The biggest credit reporting companies include Experian, Equifax and TransUnion.  They track your credit history. Using the FICO I already mentioned, they each assign a credit score and credit history to every consumer. Anyone you authorize to do so reviews your data before deciding what action to take for or about you.

There are five factors that go into calculating your FICO score:

Factor in FICO Score                                                                      Weighted % of Impact

Payment History                                                                                         35%

Total Amount of Debt Owed                                                                   30%

Length of Credit History                                                                           15%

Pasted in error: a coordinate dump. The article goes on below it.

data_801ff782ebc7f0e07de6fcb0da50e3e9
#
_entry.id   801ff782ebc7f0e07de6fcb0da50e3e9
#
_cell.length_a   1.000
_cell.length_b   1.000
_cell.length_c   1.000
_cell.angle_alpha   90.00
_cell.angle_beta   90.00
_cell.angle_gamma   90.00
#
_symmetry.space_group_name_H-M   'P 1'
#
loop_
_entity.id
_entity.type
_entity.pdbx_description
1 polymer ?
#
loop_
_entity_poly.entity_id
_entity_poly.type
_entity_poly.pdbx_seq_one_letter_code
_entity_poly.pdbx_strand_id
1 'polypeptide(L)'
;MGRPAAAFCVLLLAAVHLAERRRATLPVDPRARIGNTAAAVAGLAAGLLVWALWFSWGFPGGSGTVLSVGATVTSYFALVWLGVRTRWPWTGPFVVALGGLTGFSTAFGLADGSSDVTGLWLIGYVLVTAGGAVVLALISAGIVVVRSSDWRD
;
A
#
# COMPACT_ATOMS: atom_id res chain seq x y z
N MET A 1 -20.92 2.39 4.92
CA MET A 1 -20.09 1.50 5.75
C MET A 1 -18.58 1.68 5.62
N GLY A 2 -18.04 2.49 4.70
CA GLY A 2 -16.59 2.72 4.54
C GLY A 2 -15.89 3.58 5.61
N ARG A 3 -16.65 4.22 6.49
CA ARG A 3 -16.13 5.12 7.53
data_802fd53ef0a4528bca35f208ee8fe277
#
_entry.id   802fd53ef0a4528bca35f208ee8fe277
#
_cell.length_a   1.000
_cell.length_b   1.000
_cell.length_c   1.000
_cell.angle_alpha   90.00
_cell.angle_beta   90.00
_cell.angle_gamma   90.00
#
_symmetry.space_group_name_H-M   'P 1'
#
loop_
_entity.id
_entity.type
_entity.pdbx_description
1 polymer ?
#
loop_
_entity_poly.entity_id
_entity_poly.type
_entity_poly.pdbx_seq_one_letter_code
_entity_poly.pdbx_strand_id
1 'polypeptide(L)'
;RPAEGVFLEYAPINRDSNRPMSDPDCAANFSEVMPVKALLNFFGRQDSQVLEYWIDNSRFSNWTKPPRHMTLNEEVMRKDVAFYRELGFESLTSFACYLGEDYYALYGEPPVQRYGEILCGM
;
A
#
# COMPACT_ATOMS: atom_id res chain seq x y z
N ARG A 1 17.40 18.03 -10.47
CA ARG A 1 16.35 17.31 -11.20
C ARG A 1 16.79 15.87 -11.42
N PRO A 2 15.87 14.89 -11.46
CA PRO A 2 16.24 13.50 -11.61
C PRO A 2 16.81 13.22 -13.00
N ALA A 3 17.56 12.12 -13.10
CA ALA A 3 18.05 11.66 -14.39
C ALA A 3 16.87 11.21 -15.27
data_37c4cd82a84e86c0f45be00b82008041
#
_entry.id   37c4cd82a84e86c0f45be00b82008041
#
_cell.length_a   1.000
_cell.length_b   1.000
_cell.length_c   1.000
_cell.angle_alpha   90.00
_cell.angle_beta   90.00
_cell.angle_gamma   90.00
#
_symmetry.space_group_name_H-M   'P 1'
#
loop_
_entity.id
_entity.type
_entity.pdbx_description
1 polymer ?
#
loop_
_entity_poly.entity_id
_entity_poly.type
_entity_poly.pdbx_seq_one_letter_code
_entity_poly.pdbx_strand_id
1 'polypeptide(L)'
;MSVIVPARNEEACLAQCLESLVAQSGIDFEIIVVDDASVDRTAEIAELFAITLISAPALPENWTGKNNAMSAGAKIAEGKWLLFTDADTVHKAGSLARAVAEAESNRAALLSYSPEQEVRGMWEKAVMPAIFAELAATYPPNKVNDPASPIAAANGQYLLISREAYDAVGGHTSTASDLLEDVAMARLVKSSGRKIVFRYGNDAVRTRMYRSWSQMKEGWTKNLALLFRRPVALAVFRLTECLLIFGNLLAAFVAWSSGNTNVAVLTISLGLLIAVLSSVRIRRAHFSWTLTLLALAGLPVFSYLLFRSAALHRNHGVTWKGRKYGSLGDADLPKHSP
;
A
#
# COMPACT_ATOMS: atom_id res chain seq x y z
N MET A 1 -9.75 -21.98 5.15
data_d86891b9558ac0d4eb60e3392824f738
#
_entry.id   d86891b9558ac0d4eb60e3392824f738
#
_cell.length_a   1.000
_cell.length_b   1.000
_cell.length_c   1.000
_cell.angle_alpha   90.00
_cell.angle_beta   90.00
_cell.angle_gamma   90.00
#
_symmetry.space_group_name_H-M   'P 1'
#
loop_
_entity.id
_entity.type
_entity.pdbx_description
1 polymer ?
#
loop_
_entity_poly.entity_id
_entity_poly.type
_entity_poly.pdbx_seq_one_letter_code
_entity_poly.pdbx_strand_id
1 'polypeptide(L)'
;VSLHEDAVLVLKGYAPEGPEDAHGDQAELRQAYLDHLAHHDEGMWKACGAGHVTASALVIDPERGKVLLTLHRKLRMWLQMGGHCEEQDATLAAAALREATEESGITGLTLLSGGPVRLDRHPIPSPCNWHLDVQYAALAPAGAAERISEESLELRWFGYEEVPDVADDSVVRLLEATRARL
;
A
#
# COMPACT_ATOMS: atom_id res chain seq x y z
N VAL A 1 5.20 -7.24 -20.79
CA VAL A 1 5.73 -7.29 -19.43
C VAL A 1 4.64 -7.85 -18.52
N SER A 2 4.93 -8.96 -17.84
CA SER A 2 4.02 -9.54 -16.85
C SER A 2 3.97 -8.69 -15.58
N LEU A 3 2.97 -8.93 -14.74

Credit Mix                                                                                                    10%

New Credit                                                                                                   10%

As you can see from the percentages assigned to them, Payment History and the Total Amount of Debt You Owe are the most important credit factors, making up 65% of your score. (By the way, you may sometimes see the Total Amount of Debt You Owe referred to as your Credit Utilization Ratio.)  When building credit, remember that a solid payment history and low debt owed are the most critical. The Length of Credit History refers to the age of your credit accounts. Credit Mix is an assessment of different types of credit accounts you have making up your file. It can include things like student loans, used car loans, new car loans, personal loans, credit cards, and anything else that involves debt. It’s interesting to note that mobile phone accounts don’t appear on a credit report. New Credit assesses how many times you’ve recently applied for access to credit.